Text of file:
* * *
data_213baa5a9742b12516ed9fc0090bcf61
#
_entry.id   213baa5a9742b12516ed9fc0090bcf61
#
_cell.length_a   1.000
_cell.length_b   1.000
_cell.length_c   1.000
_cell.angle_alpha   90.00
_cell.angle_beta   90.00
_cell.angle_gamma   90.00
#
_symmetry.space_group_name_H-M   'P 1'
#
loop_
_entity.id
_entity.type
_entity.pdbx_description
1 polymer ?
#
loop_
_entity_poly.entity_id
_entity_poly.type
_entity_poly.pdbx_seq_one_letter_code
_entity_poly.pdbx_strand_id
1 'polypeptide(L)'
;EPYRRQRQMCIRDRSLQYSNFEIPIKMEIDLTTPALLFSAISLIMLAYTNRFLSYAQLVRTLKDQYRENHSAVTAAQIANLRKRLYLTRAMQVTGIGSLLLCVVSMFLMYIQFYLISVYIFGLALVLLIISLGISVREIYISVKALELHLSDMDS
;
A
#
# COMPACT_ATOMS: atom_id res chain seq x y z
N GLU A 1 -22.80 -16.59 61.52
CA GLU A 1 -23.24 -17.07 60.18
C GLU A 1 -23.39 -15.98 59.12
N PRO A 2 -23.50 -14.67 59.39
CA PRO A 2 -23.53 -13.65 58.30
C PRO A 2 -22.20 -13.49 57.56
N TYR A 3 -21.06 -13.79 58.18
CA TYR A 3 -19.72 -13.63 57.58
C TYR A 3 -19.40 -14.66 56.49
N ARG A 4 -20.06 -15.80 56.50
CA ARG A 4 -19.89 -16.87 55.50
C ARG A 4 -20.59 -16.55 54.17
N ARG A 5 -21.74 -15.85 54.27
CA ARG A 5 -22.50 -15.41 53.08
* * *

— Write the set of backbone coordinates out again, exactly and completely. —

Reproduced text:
data_213baa5a9742b12516ed9fc0090bcf61
#
_entry.id   213baa5a9742b12516ed9fc0090bcf61
#
_cell.length_a   1.000
_cell.length_b   1.000
_cell.length_c   1.000
_cell.angle_alpha   90.00
_cell.angle_beta   90.00
_cell.angle_gamma   90.00
#
_symmetry.space_group_name_H-M   'P 1'
#
loop_
_entity.id
_entity.type
_entity.pdbx_description
1 polymer ?
#
loop_
_entity_poly.entity_id
_entity_poly.type
_entity_poly.pdbx_seq_one_letter_code
_entity_poly.pdbx_strand_id
1 'polypeptide(L)'
;EPYRRQRQMCIRDRSLQYSNFEIPIKMEIDLTTPALLFSAISLIMLAYTNRFLSYAQLVRTLKDQYRENHSAVTAAQIANLRKRLYLTRAMQVTGIGSLLLCVVSMFLMYIQFYLISVYIFGLALVLLIISLGISVREIYISVKALELHLSDMDS
;
A
#
# COMPACT_ATOMS: atom_id res chain seq x y z
N GLU A 1 -22.80 -16.59 61.52
CA GLU A 1 -23.24 -17.07 60.18
C GLU A 1 -23.39 -15.98 59.12
N PRO A 2 -23.50 -14.67 59.39
CA PRO A 2 -23.53 -13.65 58.30
C PRO A 2 -22.20 -13.49 57.56
N TYR A 3 -21.06 -13.79 58.18
CA TYR A 3 -19.72 -13.63 57.58
C TYR A 3 -19.40 -14.66 56.49
N ARG A 4 -20.06 -15.80 56.50
CA ARG A 4 -19.89 -16.87 55.50
C ARG A 4 -20.59 -16.55 54.17
N ARG A 5 -21.74 -15.85 54.27
CA ARG A 5 -22.50 -15.41 53.08